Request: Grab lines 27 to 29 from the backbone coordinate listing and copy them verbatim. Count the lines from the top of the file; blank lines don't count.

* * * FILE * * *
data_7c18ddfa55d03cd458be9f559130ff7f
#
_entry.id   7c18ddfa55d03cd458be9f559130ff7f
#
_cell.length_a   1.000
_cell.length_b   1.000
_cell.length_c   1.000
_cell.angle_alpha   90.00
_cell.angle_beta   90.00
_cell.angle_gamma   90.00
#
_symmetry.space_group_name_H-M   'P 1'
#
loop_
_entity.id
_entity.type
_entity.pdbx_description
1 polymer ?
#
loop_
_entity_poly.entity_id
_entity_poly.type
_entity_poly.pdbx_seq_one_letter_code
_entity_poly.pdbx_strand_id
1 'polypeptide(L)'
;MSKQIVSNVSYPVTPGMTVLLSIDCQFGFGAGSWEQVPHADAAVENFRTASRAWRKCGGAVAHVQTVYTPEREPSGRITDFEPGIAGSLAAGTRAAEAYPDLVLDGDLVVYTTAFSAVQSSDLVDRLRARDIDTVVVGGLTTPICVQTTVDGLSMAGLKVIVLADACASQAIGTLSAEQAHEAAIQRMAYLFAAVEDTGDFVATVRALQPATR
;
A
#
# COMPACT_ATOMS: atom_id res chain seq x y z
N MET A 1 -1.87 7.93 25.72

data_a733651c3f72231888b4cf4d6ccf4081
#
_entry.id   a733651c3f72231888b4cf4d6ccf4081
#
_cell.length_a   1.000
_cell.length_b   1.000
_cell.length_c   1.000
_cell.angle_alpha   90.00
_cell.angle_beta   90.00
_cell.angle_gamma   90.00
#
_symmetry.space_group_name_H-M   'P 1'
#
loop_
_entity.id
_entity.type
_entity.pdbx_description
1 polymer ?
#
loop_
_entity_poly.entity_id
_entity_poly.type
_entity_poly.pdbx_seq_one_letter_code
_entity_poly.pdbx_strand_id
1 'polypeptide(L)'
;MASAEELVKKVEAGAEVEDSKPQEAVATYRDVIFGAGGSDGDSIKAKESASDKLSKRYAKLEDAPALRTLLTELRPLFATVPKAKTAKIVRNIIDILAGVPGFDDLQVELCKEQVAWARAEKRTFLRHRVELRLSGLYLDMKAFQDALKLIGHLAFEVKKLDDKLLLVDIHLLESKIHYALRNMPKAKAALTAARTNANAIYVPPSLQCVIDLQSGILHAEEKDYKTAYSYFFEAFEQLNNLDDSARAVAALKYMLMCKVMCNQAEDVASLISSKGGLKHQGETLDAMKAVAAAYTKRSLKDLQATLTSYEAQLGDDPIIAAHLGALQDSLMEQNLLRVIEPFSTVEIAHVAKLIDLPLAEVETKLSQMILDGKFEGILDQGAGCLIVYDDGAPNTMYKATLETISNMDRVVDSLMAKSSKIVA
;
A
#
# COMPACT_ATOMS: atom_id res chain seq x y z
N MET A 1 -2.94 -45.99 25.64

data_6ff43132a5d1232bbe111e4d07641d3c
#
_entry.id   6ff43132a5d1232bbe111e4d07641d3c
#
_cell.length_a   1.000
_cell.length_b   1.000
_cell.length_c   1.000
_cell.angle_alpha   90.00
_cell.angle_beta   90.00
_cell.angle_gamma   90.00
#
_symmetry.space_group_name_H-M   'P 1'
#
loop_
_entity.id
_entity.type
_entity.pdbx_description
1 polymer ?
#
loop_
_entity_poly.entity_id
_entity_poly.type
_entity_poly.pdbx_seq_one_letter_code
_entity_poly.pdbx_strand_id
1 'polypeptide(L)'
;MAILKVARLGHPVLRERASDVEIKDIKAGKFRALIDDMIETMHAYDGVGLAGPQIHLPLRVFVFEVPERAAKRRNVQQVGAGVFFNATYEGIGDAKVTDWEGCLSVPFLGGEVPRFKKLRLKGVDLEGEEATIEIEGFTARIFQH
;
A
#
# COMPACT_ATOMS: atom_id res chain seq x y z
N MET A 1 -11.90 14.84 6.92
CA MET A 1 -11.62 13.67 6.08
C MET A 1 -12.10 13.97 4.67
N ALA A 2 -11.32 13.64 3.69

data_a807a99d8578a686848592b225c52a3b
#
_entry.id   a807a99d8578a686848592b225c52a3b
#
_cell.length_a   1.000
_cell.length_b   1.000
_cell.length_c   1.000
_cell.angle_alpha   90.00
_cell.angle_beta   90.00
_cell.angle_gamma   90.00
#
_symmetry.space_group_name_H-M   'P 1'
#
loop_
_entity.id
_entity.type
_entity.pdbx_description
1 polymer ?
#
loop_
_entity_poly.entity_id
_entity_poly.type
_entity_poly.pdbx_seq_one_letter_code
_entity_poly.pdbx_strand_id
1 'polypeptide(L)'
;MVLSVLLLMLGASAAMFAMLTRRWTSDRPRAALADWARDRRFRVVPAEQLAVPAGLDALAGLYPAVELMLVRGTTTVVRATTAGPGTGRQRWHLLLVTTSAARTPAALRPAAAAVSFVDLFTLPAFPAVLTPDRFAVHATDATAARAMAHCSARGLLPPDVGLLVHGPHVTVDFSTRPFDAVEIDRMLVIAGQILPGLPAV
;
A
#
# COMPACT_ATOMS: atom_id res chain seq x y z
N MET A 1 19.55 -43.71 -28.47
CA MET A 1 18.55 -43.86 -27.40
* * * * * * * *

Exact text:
;
A
#